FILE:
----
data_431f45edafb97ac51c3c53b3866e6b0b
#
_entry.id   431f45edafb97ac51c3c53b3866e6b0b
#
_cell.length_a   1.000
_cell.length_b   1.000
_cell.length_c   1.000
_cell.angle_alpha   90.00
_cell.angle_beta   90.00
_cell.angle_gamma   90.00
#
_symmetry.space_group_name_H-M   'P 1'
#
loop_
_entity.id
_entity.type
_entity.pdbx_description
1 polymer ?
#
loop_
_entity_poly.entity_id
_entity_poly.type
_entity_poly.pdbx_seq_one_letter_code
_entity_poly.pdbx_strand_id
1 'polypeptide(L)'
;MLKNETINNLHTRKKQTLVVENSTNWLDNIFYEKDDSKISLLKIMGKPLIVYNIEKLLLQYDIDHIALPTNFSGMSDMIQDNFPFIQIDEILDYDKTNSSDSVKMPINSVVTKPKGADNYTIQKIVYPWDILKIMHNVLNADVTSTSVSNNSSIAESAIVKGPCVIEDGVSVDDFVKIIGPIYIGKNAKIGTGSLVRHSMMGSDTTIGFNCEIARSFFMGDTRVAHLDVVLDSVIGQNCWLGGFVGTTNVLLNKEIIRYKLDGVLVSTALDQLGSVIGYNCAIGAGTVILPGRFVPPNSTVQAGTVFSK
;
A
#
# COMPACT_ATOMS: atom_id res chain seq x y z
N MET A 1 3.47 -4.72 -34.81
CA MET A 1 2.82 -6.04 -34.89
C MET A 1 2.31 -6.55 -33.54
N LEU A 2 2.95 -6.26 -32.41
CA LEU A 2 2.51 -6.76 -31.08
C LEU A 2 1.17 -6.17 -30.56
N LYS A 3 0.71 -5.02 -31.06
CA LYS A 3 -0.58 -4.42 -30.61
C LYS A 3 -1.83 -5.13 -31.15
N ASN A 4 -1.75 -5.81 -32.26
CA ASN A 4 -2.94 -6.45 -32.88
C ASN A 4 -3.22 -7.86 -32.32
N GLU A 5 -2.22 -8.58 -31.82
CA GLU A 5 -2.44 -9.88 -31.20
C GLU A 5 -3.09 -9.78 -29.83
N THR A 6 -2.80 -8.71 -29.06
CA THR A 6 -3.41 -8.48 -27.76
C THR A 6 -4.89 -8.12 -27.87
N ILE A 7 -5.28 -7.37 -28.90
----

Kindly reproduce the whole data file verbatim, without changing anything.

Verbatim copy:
data_431f45edafb97ac51c3c53b3866e6b0b
#
_entry.id   431f45edafb97ac51c3c53b3866e6b0b
#
_cell.length_a   1.000
_cell.length_b   1.000
_cell.length_c   1.000
_cell.angle_alpha   90.00
_cell.angle_beta   90.00
_cell.angle_gamma   90.00
#
_symmetry.space_group_name_H-M   'P 1'
#
loop_
_entity.id
_entity.type
_entity.pdbx_description
1 polymer ?
#
loop_
_entity_poly.entity_id
_entity_poly.type
_entity_poly.pdbx_seq_one_letter_code
_entity_poly.pdbx_strand_id
1 'polypeptide(L)'
;MLKNETINNLHTRKKQTLVVENSTNWLDNIFYEKDDSKISLLKIMGKPLIVYNIEKLLLQYDIDHIALPTNFSGMSDMIQDNFPFIQIDEILDYDKTNSSDSVKMPINSVVTKPKGADNYTIQKIVYPWDILKIMHNVLNADVTSTSVSNNSSIAESAIVKGPCVIEDGVSVDDFVKIIGPIYIGKNAKIGTGSLVRHSMMGSDTTIGFNCEIARSFFMGDTRVAHLDVVLDSVIGQNCWLGGFVGTTNVLLNKEIIRYKLDGVLVSTALDQLGSVIGYNCAIGAGTVILPGRFVPPNSTVQAGTVFSK
;
A
#
# COMPACT_ATOMS: atom_id res chain seq x y z
N MET A 1 3.47 -4.72 -34.81
CA MET A 1 2.82 -6.04 -34.89
C MET A 1 2.31 -6.55 -33.54
N LEU A 2 2.95 -6.26 -32.41
CA LEU A 2 2.51 -6.76 -31.08
C LEU A 2 1.17 -6.17 -30.56
N LYS A 3 0.71 -5.02 -31.06
CA LYS A 3 -0.58 -4.42 -30.61
C LYS A 3 -1.83 -5.13 -31.15
N ASN A 4 -1.75 -5.81 -32.26
CA ASN A 4 -2.94 -6.45 -32.88
C ASN A 4 -3.22 -7.86 -32.32
N GLU A 5 -2.22 -8.58 -31.82
CA GLU A 5 -2.44 -9.88 -31.20
C GLU A 5 -3.09 -9.78 -29.83
N THR A 6 -2.80 -8.71 -29.06
CA THR A 6 -3.41 -8.48 -27.76
C THR A 6 -4.89 -8.12 -27.87
N ILE A 7 -5.28 -7.37 -28.90